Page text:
Retail sales rose 0.2% in August, less than the 0.5% consensus forecast on Bloomberg, and the second consecutive monthly decline. July sales, however, were revised up from 0.2% to 0.4%, making up for a good portion of the headline miss. On a three-month annualized basis, given the strength in June, headline sales are up 5.8% compared to a 4.5% pace in July.
Auto sales rose 0.9% in August, more than reversing last month’s 0.5% decline. Excluding autos, sales rose just 0.1% in August, a disappointing monthly increase following a 0.6% rise the month prior (revised up one-tenth from 0.5%) and the weakest monthly reading since April.
Gasoline station sales were flat in August following a hearty 0.7% increase in July and 0.5% gain in June. Year-over-year, gasoline station sales are down 1.3%. Excluding gasoline stations sales, retail sales were up 0.2% in August. Excluding both gas and autos, sales were up a lackluster 0.1%.
Sales less autos YoY with 6mo avg
In the details: Furniture sales rose 0.9% in August following a 0.8% drop last month, and electronics were up 0.8% after coming in flat in July. Department store sales rose 0.6%, and miscellaneous sales increased 1.0% both reversing July weakness down 0.4% and 0.5% respectively. Health and personal care sales rose 0.6% in August and food and beverage purchases increased just one-tenth. Non-store sales rose 0.5%, and eating and drinking sales increased 0.3% on par with last month’s rise.
On the weaker side, clothing sales plummeted 0.8% in August after a 1% increase the month before, sporting goods sales dropped 0.5% and general merchandise purchases fell 0.2%. Building materials declined 0.9% in August, the third monthly decline in six months.
Bottom line: The first key economic report since Friday’s employment , this morning’s retail sales report was disappointing as back-to-school shopping fell short. Aside from autos, consumers were hesitant to loosen their purse strings, cutting back on non-essential, discretionary purchases. Consumption has been lackluster volleying at a near 2% rate through the first half of the year. With income growth of less than 1% and waning momentum in the jobs market, consumption is likely to falter further. And while the Fed isn’t necessarily watching the monthly retail sales data as a catalyst to policy change, a slowdown in spending is indicative of underlying weakness.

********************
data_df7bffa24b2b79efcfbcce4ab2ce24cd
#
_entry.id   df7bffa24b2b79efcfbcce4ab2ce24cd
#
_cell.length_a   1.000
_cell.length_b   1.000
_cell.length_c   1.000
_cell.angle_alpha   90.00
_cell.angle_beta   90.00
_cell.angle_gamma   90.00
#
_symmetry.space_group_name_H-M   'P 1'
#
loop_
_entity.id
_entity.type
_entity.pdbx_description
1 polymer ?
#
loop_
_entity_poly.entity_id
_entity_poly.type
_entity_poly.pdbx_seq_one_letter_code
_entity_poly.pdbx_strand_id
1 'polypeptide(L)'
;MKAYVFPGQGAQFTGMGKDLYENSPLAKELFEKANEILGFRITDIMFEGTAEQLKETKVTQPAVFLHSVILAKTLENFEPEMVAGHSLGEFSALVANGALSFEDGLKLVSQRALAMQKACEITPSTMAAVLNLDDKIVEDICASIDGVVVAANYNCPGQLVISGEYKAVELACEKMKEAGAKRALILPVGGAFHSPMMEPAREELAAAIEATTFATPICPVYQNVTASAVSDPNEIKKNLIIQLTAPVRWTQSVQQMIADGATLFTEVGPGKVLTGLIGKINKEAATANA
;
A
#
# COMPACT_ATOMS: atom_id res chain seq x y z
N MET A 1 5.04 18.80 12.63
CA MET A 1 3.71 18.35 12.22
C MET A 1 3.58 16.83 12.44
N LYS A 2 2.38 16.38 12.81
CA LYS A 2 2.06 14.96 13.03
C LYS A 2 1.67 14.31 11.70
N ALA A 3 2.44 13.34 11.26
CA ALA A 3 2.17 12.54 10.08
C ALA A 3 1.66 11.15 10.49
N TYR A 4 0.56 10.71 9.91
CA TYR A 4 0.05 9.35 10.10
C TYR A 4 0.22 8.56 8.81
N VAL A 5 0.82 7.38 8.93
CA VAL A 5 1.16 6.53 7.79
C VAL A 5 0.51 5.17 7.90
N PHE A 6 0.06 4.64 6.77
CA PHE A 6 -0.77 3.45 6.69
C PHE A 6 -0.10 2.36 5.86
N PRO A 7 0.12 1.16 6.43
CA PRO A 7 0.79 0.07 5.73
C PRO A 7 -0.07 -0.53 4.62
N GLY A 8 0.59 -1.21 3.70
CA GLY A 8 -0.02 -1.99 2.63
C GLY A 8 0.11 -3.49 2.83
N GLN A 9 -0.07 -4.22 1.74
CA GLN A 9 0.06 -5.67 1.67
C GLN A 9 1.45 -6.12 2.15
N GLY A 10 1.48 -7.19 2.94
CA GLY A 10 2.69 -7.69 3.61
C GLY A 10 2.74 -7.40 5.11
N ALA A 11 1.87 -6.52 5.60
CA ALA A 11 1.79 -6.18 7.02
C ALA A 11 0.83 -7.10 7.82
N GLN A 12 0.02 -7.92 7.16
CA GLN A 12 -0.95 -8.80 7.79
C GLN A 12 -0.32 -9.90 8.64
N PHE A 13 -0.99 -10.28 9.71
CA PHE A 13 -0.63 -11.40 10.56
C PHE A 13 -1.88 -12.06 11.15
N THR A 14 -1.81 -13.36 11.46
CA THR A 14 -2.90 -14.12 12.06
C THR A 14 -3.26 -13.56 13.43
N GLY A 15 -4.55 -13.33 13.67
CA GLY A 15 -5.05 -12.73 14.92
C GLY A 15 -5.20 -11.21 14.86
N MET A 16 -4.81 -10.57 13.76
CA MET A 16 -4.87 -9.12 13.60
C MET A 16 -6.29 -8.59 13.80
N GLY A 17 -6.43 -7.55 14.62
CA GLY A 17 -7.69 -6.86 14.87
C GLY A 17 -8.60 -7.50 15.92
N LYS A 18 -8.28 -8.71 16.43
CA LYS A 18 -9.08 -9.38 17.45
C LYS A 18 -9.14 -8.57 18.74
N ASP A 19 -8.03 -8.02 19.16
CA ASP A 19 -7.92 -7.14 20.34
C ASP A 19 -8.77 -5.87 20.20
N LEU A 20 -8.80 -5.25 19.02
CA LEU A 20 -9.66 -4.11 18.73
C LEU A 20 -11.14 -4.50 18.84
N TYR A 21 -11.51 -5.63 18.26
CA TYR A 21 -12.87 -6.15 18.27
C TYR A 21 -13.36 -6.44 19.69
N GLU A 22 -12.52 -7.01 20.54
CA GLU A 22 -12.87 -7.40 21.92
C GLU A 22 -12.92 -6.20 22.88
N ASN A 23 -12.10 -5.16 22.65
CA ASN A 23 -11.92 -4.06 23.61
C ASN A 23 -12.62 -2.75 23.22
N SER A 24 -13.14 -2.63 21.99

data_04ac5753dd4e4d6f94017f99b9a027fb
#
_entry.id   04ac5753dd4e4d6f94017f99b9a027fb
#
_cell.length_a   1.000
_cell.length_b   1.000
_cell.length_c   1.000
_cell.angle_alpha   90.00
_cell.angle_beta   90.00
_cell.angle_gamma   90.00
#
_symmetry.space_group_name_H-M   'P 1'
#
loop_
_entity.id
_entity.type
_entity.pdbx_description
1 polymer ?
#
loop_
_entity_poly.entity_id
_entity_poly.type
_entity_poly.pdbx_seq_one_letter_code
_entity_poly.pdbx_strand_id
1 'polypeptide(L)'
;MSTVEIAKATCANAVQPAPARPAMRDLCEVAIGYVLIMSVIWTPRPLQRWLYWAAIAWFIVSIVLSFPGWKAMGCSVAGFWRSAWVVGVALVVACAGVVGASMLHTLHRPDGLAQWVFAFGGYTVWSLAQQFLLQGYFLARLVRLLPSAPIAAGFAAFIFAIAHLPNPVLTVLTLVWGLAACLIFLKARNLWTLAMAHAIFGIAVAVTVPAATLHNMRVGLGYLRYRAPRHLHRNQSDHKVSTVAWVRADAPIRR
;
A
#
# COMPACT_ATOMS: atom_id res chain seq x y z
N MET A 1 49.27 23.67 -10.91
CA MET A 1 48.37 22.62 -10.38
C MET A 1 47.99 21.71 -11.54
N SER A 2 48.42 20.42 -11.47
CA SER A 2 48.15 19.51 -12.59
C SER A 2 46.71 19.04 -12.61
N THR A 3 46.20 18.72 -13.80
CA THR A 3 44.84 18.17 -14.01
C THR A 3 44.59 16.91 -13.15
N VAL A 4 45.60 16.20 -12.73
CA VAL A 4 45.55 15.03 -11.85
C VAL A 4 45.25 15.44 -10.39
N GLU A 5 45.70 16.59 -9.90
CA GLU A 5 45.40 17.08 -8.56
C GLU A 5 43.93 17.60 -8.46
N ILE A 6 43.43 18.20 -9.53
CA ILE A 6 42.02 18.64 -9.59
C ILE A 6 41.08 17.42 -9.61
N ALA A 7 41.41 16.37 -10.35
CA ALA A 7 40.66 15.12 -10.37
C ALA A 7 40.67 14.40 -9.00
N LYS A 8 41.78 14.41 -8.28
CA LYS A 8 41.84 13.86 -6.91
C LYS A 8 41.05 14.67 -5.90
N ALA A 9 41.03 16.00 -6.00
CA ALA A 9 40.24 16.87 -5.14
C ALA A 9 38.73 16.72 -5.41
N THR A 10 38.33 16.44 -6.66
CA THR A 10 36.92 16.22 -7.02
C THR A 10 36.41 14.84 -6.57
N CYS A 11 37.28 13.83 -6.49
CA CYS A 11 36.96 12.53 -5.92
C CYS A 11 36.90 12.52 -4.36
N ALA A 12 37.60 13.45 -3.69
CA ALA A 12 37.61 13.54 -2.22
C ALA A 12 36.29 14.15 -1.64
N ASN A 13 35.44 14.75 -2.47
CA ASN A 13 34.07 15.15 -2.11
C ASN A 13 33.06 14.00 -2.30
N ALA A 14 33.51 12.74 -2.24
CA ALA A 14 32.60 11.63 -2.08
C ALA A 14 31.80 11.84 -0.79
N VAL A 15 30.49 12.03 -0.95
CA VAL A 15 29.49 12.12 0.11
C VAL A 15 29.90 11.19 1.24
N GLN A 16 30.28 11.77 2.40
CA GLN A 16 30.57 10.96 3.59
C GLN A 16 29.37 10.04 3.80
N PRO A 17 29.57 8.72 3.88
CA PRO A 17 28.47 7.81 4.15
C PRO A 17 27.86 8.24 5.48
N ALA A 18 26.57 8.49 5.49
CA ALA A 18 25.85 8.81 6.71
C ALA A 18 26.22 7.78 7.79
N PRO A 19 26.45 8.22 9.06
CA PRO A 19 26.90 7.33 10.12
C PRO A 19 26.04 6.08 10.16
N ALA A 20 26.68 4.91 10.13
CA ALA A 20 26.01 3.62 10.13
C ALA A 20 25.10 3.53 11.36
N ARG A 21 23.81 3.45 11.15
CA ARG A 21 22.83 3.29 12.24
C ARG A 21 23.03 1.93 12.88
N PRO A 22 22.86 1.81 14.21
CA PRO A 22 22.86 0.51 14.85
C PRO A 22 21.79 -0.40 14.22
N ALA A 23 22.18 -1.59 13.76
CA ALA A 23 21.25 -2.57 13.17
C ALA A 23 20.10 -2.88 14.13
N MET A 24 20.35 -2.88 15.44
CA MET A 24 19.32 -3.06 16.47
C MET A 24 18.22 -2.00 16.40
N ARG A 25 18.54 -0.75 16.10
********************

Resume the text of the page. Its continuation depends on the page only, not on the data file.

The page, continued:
The PPI rose 0.3% in August, a tenth more than expected, thanks to stronger food and energy costs. The annual rate, however, continues to decline falling from 2.1% to 1.4%. On a three-month annualized basis, the headline PPI is up 4.4%.
The Core PPI was flat in August, a tenth lower than the expected 0.1% rise. Year-over-year, core producer prices are up 1.1%, down from a 1.2% pace the month prior. On a three-month annualized basis, core prices are up 0.9%.
Headline PPI with 6mo avg
Consumer goods prices rose 0.4% in August, thanks to a 2.6% increase in gasoline prices and a 0.2% increase in residential electricity costs. Residential gas prices, however, fell 1.7% in August. In total, energy prices rose 0.8% in August after a 0.2% decline last month. Year-over-year energy prices are up 0.7%.
Women’s apparel costs rose 0.4% in August, prescription costs increased 0.2% and both tobacco goods and civilian aircraft prices were unchanged.
Passenger car prices fell 0.5%, the second consecutive monthly decline, and capital equipment costs slipped 0.1% thanks to a 0.4% drop in computer prices and a 0.3% fall off in the light motor truck costs.
Bottom line: Producer prices continue to soften remaining well below the Fed’s target of 2%. On an annual basis producer prices have remained quite stable hovering around a 1.5% rate on average since late 2012. Slower global growth and uneven domestic demand continues to result in a diminished demand for raw materials, translating into subdued prices. From the Fed’s standpoint inflation fears are taking a back seat at this stage of the game.
Later this morning, UMich confidence is expected to remain virtually unchanged at 82.0 in the preliminary September reading and business inventories are expected to rise 0.2% in July.